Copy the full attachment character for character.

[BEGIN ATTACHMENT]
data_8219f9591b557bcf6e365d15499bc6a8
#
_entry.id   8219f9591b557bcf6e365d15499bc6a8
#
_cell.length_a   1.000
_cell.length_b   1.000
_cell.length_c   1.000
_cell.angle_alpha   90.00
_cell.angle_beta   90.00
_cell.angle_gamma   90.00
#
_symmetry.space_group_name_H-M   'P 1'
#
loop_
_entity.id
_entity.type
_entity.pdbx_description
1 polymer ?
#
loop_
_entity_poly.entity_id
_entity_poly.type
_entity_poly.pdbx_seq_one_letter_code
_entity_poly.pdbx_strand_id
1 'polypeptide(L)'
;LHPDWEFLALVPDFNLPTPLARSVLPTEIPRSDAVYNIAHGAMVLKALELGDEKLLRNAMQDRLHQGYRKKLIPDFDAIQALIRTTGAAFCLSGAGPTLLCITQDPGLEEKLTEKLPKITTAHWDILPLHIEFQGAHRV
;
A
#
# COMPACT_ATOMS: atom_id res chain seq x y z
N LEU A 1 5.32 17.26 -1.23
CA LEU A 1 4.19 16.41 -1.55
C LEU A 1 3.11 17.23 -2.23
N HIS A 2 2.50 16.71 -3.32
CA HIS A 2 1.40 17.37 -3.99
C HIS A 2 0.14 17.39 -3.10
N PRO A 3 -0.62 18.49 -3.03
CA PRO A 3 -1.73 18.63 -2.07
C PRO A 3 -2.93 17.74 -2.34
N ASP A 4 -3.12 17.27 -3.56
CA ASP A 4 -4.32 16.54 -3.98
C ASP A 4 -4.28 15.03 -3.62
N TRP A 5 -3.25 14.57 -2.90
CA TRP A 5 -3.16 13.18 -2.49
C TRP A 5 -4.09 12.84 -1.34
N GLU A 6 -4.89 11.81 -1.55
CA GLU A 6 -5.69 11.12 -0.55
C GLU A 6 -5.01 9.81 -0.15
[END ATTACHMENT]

data_8219f9591b557bcf6e365d15499bc6a8
#
_entry.id   8219f9591b557bcf6e365d15499bc6a8
#
_cell.length_a   1.000
_cell.length_b   1.000
_cell.length_c   1.000
_cell.angle_alpha   90.00
_cell.angle_beta   90.00
_cell.angle_gamma   90.00
#
_symmetry.space_group_name_H-M   'P 1'
#
loop_
_entity.id
_entity.type
_entity.pdbx_description
1 polymer ?
#
loop_
_entity_poly.entity_id
_entity_poly.type
_entity_poly.pdbx_seq_one_letter_code
_entity_poly.pdbx_strand_id
1 'polypeptide(L)'
;LHPDWEFLALVPDFNLPTPLARSVLPTEIPRSDAVYNIAHGAMVLKALELGDEKLLRNAMQDRLHQGYRKKLIPDFDAIQALIRTTGAAFCLSGAGPTLLCITQDPGLEEKLTEKLPKITTAHWDILPLHIEFQGAHRV
;
A
#
# COMPACT_ATOMS: atom_id res chain seq x y z
N LEU A 1 5.32 17.26 -1.23
CA LEU A 1 4.19 16.41 -1.55
C LEU A 1 3.11 17.23 -2.23
N HIS A 2 2.50 16.71 -3.32
CA HIS A 2 1.40 17.37 -3.99
C HIS A 2 0.14 17.39 -3.10
N PRO A 3 -0.62 18.49 -3.03
CA PRO A 3 -1.73 18.63 -2.07
C PRO A 3 -2.93 17.74 -2.34
N ASP A 4 -3.12 17.27 -3.56
CA ASP A 4 -4.32 16.54 -3.98
C ASP A 4 -4.28 15.03 -3.62
N TRP A 5 -3.25 14.57 -2.90
CA TRP A 5 -3.16 13.18 -2.49
C TRP A 5 -4.09 12.84 -1.34
N GLU A 6 -4.89 11.81 -1.55
CA GLU A 6 -5.69 11.12 -0.55
C GLU A 6 -5.01 9.81 -0.15